Jayne Kamin-Oncea-USA TODAY Sports
144. Bears: DE Cassius Marsh, UCLA (6’4, 268) – Three year starter at UCLA who was versatile enough to play DE, DT, & OLB for the Bruins. Marsh is a max-effort player with a very quick first step and good speed and athleticism. Marsh should be able to contribute right away as a 3rd down pass rusher and with a little more strength should develop into a 3-down DE who can move inside to DT in passing sub packages.
145. Steelers: OT Justin Britt, Missouri (6’6, 315) – Good feet and athleticism. Britt doesn’t have quite the size or strength to play LT in the NFL, but could play RT or be an excellent guard prospect. The Steelers need depth everywhere across the O-line.
146. Cowboys: Aaron Lynch, South Florida (6’5, 244) – Lynch has plummeted on draft boards and for good reason. Lynch looked like a future top 15 pick as a freshman at Notre Dame in 2011, but Lynch didn’t look anything like that player at South Florida last season. His effort level was awful. He gave up on plays that weren’t run to his side, blatantly took plays off, and just didn’t seem to care at all about the game or his teammates. Some of his former teammates at Notre Dame have come out and said he is “selfish”, a “me-first” player, and a guy with a very high opinion of himself. Lynch also lost almost 20 pounds from his days at Notre Dame and some of the power that made him such a good pass rusher was lost as well. Lynch did turn it on at the end of last season with 4 sacks in his last 3 games, but it’s impossible to know if that was a fluke or the lights had gone on. He has too much talent not to be drafted, but it’s a very risky pick as he could be out of the league in a year or two if he doesn’t start caring about his profession. Seems like a guy that Jerry Jones would roll the dice on.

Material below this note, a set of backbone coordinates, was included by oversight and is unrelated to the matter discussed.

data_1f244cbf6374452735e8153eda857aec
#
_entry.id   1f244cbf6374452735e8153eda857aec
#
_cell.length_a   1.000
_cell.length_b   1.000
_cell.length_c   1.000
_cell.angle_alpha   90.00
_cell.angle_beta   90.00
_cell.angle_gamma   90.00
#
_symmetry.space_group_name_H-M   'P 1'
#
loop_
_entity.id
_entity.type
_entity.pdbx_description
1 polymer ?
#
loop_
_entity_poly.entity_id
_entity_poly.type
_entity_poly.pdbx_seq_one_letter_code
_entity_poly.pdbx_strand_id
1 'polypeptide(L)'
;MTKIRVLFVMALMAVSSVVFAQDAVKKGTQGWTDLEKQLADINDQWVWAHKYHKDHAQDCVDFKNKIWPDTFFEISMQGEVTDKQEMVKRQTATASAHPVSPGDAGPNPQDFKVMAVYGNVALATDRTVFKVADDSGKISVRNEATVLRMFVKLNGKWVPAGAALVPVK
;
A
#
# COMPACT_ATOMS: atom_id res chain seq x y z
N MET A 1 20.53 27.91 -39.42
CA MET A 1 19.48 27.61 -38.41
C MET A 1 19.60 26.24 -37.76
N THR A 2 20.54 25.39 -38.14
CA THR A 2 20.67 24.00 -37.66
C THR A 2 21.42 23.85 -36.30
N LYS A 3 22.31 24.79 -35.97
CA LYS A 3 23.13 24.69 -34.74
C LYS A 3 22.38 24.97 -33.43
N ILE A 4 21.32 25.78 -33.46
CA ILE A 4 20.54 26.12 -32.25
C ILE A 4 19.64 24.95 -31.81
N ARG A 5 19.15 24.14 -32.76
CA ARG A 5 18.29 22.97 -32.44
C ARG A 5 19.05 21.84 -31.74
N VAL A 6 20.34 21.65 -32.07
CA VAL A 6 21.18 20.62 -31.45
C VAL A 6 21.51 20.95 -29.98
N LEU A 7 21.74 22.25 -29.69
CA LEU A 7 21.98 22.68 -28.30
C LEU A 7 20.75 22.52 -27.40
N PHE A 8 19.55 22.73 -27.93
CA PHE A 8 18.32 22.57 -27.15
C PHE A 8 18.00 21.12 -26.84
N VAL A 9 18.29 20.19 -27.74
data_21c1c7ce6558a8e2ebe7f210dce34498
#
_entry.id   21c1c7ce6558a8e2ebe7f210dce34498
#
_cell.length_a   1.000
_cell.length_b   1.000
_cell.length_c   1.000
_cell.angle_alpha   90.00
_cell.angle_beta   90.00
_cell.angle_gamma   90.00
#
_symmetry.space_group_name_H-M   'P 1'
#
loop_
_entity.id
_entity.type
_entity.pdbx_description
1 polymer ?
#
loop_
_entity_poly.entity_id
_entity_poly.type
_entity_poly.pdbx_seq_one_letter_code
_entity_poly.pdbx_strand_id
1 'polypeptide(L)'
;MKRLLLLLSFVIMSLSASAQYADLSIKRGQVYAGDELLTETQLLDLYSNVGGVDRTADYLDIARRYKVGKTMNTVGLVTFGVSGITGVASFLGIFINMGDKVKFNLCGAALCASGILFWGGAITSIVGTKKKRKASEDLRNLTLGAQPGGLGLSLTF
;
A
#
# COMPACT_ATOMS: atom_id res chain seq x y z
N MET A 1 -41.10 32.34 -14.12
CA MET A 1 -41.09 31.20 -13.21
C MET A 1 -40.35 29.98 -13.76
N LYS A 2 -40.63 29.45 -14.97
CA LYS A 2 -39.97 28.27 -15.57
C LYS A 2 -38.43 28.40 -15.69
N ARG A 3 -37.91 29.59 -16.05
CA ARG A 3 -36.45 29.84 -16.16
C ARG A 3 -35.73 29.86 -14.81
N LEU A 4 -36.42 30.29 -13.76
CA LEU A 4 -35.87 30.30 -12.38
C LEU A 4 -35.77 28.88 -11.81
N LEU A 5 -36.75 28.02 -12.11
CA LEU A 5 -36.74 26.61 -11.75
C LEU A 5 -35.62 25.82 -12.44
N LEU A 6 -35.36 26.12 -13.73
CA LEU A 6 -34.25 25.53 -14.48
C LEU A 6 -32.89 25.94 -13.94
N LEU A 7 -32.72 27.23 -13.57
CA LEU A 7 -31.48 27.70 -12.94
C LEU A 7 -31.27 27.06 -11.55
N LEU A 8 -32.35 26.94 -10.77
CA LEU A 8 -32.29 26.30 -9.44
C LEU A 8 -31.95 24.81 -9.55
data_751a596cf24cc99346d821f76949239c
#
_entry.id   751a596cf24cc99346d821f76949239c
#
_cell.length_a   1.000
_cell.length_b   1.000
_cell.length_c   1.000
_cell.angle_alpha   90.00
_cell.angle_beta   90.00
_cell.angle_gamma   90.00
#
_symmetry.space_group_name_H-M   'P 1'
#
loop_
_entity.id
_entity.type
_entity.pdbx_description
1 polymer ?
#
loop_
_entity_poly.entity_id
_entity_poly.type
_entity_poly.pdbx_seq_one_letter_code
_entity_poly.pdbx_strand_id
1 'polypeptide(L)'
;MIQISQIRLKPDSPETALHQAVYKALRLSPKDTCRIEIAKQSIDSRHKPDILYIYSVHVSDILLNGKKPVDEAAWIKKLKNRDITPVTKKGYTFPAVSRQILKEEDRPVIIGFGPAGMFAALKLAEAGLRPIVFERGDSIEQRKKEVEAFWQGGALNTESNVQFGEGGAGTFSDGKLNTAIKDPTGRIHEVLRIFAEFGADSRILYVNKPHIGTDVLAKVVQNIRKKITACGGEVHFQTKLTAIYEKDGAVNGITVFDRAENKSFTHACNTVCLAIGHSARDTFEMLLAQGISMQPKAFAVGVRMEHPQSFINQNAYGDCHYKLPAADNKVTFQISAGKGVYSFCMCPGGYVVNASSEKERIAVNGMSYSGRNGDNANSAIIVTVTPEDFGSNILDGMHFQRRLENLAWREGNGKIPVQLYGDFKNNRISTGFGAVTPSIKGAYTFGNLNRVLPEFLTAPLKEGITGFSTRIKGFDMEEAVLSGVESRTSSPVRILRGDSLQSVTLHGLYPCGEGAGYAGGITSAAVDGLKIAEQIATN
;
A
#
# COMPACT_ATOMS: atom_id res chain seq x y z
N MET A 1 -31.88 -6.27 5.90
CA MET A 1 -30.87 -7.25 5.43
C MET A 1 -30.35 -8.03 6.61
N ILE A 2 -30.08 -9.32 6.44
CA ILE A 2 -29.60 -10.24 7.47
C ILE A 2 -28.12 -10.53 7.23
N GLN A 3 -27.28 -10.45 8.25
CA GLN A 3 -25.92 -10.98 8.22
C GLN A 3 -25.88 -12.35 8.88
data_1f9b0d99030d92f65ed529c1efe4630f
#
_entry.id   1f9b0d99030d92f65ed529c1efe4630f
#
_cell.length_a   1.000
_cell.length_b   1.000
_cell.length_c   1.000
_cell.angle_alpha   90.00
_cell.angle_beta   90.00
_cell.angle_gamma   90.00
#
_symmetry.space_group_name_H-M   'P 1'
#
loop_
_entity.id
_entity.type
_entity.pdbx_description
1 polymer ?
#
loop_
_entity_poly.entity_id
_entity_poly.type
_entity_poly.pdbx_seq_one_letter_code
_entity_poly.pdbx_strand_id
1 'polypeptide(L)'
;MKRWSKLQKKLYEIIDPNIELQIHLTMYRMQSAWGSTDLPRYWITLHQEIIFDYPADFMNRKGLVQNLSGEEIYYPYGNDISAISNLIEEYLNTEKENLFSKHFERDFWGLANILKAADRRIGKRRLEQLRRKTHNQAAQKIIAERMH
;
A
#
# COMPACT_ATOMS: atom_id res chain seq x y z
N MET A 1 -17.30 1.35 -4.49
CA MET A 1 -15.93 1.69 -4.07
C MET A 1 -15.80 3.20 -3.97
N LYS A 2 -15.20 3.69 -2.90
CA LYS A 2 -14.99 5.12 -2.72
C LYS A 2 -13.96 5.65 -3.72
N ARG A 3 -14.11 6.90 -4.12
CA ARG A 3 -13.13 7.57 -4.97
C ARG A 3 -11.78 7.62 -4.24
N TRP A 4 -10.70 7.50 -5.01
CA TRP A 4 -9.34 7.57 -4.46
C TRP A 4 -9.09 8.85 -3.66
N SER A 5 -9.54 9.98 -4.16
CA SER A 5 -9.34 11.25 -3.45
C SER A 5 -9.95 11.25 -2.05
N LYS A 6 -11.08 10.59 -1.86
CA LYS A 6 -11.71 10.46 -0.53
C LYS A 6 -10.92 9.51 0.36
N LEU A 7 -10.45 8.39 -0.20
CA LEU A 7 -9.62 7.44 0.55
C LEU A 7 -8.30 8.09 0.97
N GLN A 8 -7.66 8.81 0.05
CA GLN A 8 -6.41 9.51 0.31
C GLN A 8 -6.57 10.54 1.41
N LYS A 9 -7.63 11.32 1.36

147. Jaguars: CB Dontae Johnson, NC State (6’2, 199) – Tall, versatile defensive back who played safety, corner, and even linebacker in college. Johnson has the size that teams are looking for right now, but lacks top-end speed. His best fit would be in a press coverage scheme where he can use his size/strength effectively or a Cover 2 where he won’t be isolated on an island against receivers. Johnson is very strong against the run and could play safety at the next level as well. The Jags need depth in the defensive backfield and Johnson can give them that at a few positions.
148. Cardinals: CB Ross Cockrell, Duke (6’0, 183) – Underrated because he played at a non-traditional football school, but Duke was a pretty darn good football team last tear. Cockrell is a three-year starter with good speed and solid coverage skills. He’s not a big time play-maker but he has the fluidity to stick with receivers and the height to match up with the taller ones. Cockrell should have value right away as a 3rd or 4th corner in sub packages and could eventually develop into a #2 CB.
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149. Packers: S Vinnie Sunseri, Alabama (6’0, 210) – Borderline athleticism for an NFL player, but Sunseri makes up for it with great instincts. Sunseri is a sure tackler who is very aggressive against the run and is basically a coach on the field. I think he has enough intangibles to make up for his lack of athleticism and be an effective safety in the league.
150. Eagles: WR Robert Herron, Wyoming (5’9, 193) – Quick, sure-handed slot receiver who can go take a big hit over the middle and hold on to the ball. Herron is small and not a burner, but there is a place for his skill-set in the NFL. The Eagles need all the help they can get at WR.
151. Chiefs: ILB Andrew Jackson, Western Kentucky (6’1, 259) – One of my favorite players in the draft, Jackson is a throw-back MLB who is a big–time hitter and play-maker. He’s a step slow for most NFL defensive schemes, but his best fit is as a 3-4 ILB. His instincts are so good that he plays faster than you would expect from his recorded 40 times. Jackson could line up next to Derrick Johnson and give the Chiefs another tough hard-hitting defender.